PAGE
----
When I was a budding screenwriter I would do more than 20 revisions on a script before sending it to contests, managers, or production companies. Typically, professional screenwriters do 3 to 5 revisions before sending their work out. So even though I had to tack on some extra work for being a newbie, 20 revisions was total OVERKILL. It's no exaggeration to say that I spent years doing something that should've taken months. Instead of having 10 screenplays in my arsenal, I had 3. Some lessons I've learned in hindsight:
* Trying to make each work perfect is short-sighted. Instead of looking at your creative practice or creative career as a marathon, you're treating like a sprint. In doing so, you sacrifice the big picture for the small.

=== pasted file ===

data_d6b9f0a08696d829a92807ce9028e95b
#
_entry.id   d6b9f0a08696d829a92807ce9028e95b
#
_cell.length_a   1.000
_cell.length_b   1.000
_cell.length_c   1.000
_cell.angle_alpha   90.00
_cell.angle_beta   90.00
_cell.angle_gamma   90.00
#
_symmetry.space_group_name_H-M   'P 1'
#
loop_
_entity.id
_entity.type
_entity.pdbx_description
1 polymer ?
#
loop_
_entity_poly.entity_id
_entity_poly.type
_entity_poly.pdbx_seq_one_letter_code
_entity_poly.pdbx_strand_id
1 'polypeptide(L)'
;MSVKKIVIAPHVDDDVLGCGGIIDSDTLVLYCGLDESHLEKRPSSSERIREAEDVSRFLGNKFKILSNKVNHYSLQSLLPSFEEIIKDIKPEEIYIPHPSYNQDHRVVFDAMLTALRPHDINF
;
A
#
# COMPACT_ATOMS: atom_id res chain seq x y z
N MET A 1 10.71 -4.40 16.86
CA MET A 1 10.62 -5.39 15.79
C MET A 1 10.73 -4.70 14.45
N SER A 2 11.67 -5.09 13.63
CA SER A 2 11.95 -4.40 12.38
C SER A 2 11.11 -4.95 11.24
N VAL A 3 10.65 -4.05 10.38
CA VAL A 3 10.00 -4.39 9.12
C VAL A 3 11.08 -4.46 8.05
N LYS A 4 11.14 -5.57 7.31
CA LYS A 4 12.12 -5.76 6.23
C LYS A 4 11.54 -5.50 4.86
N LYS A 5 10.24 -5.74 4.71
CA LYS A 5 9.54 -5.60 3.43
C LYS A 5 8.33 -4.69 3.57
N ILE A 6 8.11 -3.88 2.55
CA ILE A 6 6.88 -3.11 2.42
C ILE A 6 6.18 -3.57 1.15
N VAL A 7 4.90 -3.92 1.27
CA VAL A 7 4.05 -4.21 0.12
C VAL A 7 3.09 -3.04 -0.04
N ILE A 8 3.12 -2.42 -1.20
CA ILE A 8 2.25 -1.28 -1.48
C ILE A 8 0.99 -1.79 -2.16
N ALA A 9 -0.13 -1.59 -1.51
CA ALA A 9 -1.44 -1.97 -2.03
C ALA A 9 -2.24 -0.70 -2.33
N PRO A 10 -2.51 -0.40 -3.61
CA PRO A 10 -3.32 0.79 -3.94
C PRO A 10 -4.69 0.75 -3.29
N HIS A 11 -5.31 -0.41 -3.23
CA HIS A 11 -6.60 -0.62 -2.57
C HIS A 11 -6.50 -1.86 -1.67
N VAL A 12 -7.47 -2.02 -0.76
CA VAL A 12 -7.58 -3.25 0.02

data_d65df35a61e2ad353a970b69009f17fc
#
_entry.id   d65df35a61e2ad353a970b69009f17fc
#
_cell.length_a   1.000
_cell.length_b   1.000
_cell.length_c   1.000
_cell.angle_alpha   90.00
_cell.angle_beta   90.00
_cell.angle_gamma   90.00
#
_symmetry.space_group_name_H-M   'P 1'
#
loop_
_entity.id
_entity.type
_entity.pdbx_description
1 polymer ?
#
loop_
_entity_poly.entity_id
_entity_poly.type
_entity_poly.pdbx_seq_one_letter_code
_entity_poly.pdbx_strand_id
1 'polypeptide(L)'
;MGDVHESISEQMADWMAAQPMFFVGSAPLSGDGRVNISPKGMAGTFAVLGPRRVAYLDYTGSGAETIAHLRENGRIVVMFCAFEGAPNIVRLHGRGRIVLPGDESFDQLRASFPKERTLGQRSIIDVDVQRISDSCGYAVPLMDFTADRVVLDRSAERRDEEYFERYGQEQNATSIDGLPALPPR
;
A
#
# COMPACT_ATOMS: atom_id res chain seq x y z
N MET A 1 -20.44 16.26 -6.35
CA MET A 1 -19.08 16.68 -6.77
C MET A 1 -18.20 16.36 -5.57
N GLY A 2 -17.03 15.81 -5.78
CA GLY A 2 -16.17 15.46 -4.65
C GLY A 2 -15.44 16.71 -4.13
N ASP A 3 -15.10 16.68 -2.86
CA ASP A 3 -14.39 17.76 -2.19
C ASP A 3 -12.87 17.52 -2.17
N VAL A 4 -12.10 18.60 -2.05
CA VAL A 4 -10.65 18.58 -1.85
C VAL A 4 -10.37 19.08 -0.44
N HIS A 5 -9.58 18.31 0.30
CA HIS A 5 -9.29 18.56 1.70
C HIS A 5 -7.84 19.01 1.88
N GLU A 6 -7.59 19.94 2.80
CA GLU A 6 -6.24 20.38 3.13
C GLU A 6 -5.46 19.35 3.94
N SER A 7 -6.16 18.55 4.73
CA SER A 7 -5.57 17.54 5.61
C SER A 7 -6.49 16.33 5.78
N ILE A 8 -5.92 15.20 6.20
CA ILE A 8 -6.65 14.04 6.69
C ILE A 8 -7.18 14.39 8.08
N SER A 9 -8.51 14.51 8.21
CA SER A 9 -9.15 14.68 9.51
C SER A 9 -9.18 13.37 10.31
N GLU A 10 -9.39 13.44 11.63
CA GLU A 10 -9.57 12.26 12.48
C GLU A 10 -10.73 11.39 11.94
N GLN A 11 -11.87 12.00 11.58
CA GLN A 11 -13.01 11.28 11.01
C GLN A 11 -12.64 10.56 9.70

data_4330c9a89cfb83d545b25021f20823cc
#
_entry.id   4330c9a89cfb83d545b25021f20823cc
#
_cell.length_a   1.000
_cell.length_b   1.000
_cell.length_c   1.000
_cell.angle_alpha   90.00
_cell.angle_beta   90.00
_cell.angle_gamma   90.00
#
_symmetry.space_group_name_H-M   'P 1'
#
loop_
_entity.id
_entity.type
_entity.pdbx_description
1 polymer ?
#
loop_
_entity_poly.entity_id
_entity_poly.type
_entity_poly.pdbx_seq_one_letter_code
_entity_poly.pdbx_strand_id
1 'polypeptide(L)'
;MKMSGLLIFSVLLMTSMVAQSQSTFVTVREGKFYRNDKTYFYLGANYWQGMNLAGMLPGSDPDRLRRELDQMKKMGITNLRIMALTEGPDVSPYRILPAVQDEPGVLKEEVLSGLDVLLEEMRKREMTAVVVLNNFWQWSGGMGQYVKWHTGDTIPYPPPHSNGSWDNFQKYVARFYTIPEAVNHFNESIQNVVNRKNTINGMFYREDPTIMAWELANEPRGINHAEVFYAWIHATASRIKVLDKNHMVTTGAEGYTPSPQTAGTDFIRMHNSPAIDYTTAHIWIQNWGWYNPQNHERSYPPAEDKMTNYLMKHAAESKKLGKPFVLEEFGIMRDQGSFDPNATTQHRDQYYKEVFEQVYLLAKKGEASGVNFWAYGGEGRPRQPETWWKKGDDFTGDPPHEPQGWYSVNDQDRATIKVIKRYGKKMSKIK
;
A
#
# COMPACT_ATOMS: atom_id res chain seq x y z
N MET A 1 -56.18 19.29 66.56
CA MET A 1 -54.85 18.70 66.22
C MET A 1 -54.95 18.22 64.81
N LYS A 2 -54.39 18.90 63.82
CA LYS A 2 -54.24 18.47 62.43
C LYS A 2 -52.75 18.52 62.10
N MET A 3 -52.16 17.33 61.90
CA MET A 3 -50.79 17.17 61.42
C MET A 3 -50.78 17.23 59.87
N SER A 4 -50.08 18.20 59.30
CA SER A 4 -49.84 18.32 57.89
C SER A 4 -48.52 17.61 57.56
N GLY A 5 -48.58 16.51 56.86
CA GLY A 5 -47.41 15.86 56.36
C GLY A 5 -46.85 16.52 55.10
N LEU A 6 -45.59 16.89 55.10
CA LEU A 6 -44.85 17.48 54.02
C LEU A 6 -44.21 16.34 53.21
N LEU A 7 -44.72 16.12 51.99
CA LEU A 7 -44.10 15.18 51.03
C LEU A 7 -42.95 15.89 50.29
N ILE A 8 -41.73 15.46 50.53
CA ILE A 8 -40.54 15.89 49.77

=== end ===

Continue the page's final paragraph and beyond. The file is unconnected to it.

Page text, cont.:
* The quest for perfection comes from a place of insecurity. We claim that we're only trying to "do our best," when really we're obsessively looking for flaws and missteps and systematically eradicating them in order to avoid the judgement of others.
* The most successful people abide by the rule of, "Done is better than perfect." Instead of giving in to the fear and mistrust of our own abilities, we have to retrain ourselves to do our best within the time, energy and expertise currently available then move on to the next so the work can continue to flow - and grow.
If you find yourself tending toward perfection more than completion take a look at your motivation. Is it driven by love or fear? If I had to do it all over again, I wouldn't belabor my work. I'd have released it sooner rather than later and let it live on its own. Too many creative opportunities passed me by while I was searching for "perfection."